[+40] [2008-10-24 13:30:53] Kieran Hall

Programmers thinking that they are 'doing object orientation', when they are actually creating large collections of functions and using hardly any useful OOP practices.

(19) But I use classes!! class Utility { public static function doX(); public static function doY(); } - K. Norbert
(1) To be fair, classes are kinda useful in lieu of namespaces. As long as you know what you're doing of course ;) - DisgruntledGoat
[+32] [2008-10-24 11:28:35] madlep

HTML + PHP + SQL all nested and messed up together.

Add in a bunch of global functions relying on global variables, and you've got a right mess.

And this was just in the first 30 lines of the index.php file of a major open source project that shall remain nameless...

(15) How about HTML+PHP+SQL+JS+CSS, I've seen that... - Dean Rather
(26) Let me guess... WordPress? - Maciej
(1) sounds like pretty much 70% of the php sites out there. - jcoby
(17) Why remain nameless? Bad coders should be shamed into becoming good coders. WORDPRESS SUCKS. - Lucas Oman
Um... I tend to use HTML+PHP+SQL+JS+CSS. The difference is that (even when its all nested together) its not messy. The trick to a project like that is learning how to keep the different languages separated, even when PHP is generating parts of the other languages on the fly. - Nicholas Flynt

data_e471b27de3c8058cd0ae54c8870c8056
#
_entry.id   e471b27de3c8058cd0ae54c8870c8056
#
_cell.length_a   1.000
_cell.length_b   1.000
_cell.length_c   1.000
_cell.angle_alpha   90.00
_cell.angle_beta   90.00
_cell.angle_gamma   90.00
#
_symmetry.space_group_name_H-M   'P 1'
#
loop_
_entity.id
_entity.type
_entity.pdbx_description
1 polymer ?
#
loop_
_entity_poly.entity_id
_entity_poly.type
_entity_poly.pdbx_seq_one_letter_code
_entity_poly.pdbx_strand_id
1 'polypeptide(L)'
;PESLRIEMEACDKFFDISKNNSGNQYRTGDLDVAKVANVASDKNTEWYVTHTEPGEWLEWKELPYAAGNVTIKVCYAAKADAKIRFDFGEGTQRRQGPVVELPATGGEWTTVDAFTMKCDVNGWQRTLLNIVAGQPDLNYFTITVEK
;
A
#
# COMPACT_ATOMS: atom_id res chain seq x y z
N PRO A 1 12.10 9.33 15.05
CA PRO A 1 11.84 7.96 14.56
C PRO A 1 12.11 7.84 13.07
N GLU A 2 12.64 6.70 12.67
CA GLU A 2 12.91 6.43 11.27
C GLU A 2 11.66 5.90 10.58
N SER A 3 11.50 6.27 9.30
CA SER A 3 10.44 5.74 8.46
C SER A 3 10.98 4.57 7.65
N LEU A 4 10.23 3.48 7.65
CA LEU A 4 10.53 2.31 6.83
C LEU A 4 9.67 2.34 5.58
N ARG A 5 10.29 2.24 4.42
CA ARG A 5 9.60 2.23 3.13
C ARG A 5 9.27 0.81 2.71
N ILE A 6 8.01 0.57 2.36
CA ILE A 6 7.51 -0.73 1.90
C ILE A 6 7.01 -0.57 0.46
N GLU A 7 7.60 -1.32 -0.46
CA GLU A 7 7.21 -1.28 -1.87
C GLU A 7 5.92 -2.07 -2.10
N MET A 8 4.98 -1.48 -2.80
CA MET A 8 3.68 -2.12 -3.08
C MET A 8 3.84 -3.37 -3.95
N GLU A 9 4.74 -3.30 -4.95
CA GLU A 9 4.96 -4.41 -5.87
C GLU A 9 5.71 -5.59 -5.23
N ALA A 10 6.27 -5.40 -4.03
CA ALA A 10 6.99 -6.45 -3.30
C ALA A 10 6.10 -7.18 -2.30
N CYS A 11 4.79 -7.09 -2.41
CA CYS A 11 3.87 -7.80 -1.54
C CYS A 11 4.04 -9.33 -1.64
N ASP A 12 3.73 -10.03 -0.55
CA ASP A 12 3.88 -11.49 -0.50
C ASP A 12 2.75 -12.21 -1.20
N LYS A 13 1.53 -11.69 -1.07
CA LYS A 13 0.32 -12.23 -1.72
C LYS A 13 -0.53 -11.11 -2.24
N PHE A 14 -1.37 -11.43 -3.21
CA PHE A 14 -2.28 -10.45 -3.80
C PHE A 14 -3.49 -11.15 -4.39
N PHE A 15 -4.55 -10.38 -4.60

(7) I'm all for proper coding practices and whatnot, but from a user perspective, Wordpress is probably the best blogging software out there. At the end of the day, who cares what the code looks like. - nickf
(3) @nickf: I do! Cause I have to read it, fix it, tweak it, use it, etc., etc... - Svish
(That was an In General comment btw, not Wordpress spesific) - Svish
At one point there was an example on of the mysql_get_assoc which did this. I swear I worked on at least 3 sites where every query display was copy pasted from that example. - Nick Van Brunt
[+25] [2008-10-24 13:47:03] Lucas Oman

Web designers thinking that because it is easy to learn PHP syntax that it must be easy to learn to code. PHP is just... a more powerful CSS, right?

They're fans of using Dreamweaver to manage their PHP code, which often means having the same code pasted at the top of every single page on the site. Includes, abstraction, DRY, generalization are all beyond their programming "knowledge."

(23) Dreamweaver is the source of most PHP evils. It screws up the code formatting, encourages bad css names, and encourages duplicating the layout everywhere thanks to templates and by making it easy to change multiple files. Makes it hell for the rest of us. - jcoby
(3) I agree. I love PHP, don't get me wrong, but any coding project needs to be handled properly. That said, I actually use Dreamweaver, with a couple of rules: It can't type my code for me, and it doesn't get to touch my CSS. So basically, its a CSS highlighting FTP window thing, but that's all I need. - Nicholas Flynt
(1) oooh time to upgrade Nicholas. There's much better software available for you out there. I started learning PHP from the automatically generated code it gave me many moons ago, but thankfully realised that it wasn't a great system for development not long afterwards. - nickf which do you use? :D - Humphrey Bogart
I'm an avid vim fan. Can't imagine using anything else. - Lucas Oman
[+24] [2008-11-06 17:55:34] Krzysztof Sikorski

Reimplementing the native functions because one did not bother to check the documentation first.

(3) This has happened to me before... why did I not know basename() existed? - alex